BY LOUISE R. SHAW
Clipper Staff Writer
KAYSVILLE – Away from the baseball diamonds, the covered picnic areas and the sand volleyball courts, a winding path in Barnes Park leads to a new memorial.
It’s a quiet area on the south side of the park, graced by shade trees and bordering a rock-lined stream.
It’s the place Alex Jenkins and his family chose to place a plaque honoring the couple who, despite personal tragedy, donated the land to make the world better for other families.
“I’ve been playing sports here most of my life,” said Jenkins, 15, who did the memorial as an Eagle project. “The story really stuck out to me.”
The story happened in 1947, when a car full of children was hit by a train at the 200 North crossing in Kaysville.
Six children were killed and the driver and two others were injured.
Three of the six killed were the children of Rulon and Emily Barnes, who had already lost their first child when he was three weeks old.
Chloe Rice Thompson, a niece of the Barnes parents, remembers the day, March 21, 1947.
She was eight years old and her mother woke her at 11 p.m. to tell her all her cousins had been killed.
“I remember it very vividly,” she said.
A storage train sitting on another track blocked the view of the oncoming train, she recalled.
A first train had passed and the driver of the car, a parent of another of the children who died, hadn’t realized there was another train coming toward them at 65 miles per hour.
Those killed were David Barnes, 6; Sterling Barnes, 10; Harold Rice Barnes, 14; Carol Lee Preslar, 11; David Sandall,13; and JoAnn Webster, 10.
Thompson remembers the funerals, and she remembers the letters of consolation that came from all over the country.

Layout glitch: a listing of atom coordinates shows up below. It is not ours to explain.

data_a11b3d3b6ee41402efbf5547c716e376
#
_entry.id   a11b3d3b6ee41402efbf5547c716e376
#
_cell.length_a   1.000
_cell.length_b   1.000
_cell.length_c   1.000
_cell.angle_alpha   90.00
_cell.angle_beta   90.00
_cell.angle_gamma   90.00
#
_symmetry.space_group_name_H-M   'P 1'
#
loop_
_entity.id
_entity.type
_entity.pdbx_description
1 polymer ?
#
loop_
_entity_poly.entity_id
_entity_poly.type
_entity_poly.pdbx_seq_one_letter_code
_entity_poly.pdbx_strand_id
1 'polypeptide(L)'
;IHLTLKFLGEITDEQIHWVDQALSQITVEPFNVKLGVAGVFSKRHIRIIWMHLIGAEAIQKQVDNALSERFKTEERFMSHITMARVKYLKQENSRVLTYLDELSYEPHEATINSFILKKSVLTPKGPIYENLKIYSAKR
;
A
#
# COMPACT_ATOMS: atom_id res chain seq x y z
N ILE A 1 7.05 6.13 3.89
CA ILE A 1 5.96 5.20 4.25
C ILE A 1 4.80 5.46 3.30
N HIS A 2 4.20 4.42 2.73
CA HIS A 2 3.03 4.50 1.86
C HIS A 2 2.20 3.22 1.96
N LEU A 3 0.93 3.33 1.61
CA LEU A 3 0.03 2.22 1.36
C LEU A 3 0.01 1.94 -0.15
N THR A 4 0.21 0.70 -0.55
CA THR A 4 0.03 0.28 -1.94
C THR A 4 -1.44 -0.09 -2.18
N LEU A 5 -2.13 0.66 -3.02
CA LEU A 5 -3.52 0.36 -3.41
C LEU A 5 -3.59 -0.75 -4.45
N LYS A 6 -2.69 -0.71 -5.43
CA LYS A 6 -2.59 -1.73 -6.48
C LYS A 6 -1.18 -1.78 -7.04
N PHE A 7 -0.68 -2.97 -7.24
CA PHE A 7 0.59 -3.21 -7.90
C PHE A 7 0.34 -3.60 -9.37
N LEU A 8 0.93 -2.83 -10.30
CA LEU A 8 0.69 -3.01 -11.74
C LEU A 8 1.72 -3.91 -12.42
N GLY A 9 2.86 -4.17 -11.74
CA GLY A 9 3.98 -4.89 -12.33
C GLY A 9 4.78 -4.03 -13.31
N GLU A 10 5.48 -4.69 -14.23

“Some were addressed to ‘The parents who lost three children, Kaysville, Utah,’ or ‘To the parents of the kids killed in the accident,’” she said.
“No, they never got over it,” said Thompson, who stayed close to the two. “It was really tough, but they used it for a positive thing.”
Rulon Barnes always said it was no one’s fault, said Thompson. It was just an accident.
He and his wife, who lived to be 80 and 95, respectively, zeroed in on children, she said, and would always support anything that had to do with kids.
Had their sons lived, the sons likely would have farmed their land, said Thompson.
Instead, Rulon and Emily Barnes donated it to the city for a park.
“They would love this park,” said Thompson. “This park would be just exactly what they wanted. They loved sports Р they didn’t want a golf course Р they wanted something families could come to.”
The generosity of the Barnes family in the face of such loss is “beyond words,” said Mayor Steve Hiatt.
“Their generosity and desire to see families come together is appreciated and will leave a legacy for generations to come,” he said.
It is important for the new generations to learn more about local history, said Hiatt.
“We need to be looking for more opportunities to make younger generations know about those who served, suffered and dedicated so much for our community,” he said.
To raise money for the memorial, Jenkins, who will enter Davis High next year, wrapped presents at Christmas and collected private donations.
He credited his mother for introducing him to the Barnes’ story.
“It grabbed my heart and wouldn’t let go,” said his mother, Sherri Jenkins.
The memorial includes a photo of Rulon and Emily and each of the children who died, along with a brief overview of the story.